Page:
Bits and pieces! Honestly, at the minute Down for the Count gives me enough to keep me occupied.
I have been doing some standards playing with the likes of James Agg and Dom Franks, which has been a nice opportunity to go and jam some standards. In 2024 I want to go to some more jam sessions.
What has been your favourite Down for the Count performance?
Up until this most recent tour I would have said Cadogan Hall 2022 when we sight-read Our Love is Here to Stay for Alex and Hannah a few days before their wedding, which was a very special moment and a very special gig.
However, with the most recent tour that is quite hotly contested. Glasgow was unbelievable this time around, playing at somewhere like the Glasgow Royal Concert Hall felt like a real step up. And then Nottingham on this Christmas tour was amazing, especially as the orchestra had never been there before, it was amazing to see so many people in the audience. That buzz created a feedback loop on the night and was quite a special performance.
Also an honourable mention to the afterparty at Twinwood 2022 (or 2021?). We played the Control Tower, followed by the Main Stage, followed by the after party. That after party was some of the best crowd energy I can remember, which for me is a huge part of what drives the enjoyment of the gig.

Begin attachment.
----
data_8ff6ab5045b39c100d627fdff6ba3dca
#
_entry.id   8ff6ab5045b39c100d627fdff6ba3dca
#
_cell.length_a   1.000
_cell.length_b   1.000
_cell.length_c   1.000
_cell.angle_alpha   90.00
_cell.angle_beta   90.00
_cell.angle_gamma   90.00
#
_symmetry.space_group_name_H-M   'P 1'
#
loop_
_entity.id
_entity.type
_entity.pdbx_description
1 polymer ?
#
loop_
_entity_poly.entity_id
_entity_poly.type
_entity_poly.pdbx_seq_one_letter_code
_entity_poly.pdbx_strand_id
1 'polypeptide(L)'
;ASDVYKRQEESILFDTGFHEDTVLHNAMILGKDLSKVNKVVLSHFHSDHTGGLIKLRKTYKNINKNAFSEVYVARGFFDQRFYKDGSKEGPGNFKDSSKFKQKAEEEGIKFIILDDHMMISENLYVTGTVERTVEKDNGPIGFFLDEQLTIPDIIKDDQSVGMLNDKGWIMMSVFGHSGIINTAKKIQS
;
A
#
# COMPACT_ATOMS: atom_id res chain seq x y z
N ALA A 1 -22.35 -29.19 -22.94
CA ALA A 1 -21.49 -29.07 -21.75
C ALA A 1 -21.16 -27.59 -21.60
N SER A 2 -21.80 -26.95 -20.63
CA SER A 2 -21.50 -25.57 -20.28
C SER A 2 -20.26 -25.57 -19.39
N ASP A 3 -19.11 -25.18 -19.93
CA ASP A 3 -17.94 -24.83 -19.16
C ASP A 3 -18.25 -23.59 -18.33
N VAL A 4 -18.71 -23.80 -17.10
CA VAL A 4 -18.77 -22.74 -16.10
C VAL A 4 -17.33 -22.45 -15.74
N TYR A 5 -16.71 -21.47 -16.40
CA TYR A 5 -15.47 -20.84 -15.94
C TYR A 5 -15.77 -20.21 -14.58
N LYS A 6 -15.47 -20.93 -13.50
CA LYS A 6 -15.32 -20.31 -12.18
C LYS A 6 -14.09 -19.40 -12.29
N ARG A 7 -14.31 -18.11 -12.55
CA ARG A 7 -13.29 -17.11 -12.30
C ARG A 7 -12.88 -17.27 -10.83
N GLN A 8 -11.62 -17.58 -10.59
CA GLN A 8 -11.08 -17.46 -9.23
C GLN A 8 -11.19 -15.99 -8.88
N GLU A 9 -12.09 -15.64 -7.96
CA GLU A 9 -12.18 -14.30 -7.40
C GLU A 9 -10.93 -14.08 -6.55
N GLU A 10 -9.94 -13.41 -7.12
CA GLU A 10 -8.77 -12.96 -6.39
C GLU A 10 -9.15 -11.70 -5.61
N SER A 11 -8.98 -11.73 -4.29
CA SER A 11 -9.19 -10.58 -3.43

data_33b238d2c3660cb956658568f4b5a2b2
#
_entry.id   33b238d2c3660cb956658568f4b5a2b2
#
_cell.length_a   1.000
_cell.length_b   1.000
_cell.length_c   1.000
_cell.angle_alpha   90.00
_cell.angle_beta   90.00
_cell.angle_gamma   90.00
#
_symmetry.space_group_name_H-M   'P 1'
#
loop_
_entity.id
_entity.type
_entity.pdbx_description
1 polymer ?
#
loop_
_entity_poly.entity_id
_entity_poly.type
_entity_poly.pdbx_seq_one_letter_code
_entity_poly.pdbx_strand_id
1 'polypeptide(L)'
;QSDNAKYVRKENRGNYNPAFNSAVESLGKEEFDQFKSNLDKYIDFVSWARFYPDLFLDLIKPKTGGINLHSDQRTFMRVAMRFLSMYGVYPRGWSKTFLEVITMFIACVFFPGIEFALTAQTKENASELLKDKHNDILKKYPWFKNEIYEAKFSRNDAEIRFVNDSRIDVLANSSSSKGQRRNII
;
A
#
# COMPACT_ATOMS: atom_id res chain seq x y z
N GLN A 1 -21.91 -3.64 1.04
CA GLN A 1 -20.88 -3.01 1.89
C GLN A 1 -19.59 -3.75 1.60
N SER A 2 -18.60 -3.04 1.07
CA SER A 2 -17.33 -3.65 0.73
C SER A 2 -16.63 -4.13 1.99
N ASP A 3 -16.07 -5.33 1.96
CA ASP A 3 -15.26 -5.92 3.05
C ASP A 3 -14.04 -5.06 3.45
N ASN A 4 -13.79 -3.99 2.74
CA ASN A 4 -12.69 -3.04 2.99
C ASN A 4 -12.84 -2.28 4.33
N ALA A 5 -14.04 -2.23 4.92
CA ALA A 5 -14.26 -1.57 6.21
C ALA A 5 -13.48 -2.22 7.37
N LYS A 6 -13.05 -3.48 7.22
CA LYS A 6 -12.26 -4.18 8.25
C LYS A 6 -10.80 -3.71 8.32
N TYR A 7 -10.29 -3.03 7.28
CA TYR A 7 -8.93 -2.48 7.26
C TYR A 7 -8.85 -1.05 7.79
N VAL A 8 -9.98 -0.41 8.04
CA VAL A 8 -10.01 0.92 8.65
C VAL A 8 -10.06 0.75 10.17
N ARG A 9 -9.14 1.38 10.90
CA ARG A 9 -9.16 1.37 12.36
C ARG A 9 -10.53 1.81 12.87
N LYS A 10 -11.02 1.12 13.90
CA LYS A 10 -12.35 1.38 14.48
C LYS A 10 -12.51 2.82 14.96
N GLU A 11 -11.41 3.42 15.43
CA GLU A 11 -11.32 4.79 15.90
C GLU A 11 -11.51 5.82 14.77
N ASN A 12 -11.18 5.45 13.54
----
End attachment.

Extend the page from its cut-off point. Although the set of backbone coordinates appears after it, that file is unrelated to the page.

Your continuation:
What’s your favourite song to perform with Down for the Count?
I absolutely love Mona Lisa, which is a bit of a funny answer because I don’t actually play on it. Every time we play that though, it is just the magical 3 and a half minutes being surrounded by the glorious warm strings sound, and I just love the way Callum sings it.
To play, probably Let There Be Love. There is a nice little piano feature, and I always get a nice buzz when we do that.
Also some of the big swing numbers. There are few things more fun than the closing section of After You’ve Gone.
What are your hobbies when you’re not performing?
A variety of things really. I am a relatively keen amateur mechanic, I like pulling my car to bits.
I also like swimming and running, I am a software engineer as well so I obviously have a keen interest in anything tech related. Generally anything that keeps me active or interested.
What is the best part about being involved with Down for the Count?
Down for the Count is special to me because it’s about the people as much as it’s about the music. What makes playing in Down for the Count special is that there is a feeling that we’re all doing it because we enjoy playing together, not just because of the actual notes we are making. That goes for off-stage and on-stage to be honest; part of the enjoyment of the tours for me is the time we spend off-stage together as well. It means when you do get on-stage, you’re making music not only with amazing musicians, but also your mates.
I am a firm believer that making music together is a very intimate thing, and that you do it better with people you like. I think that is substantiated by the audience feedback we get as well, as lots of people comment on the chemistry on-stage, and I think that has sort of become a unique selling point for us.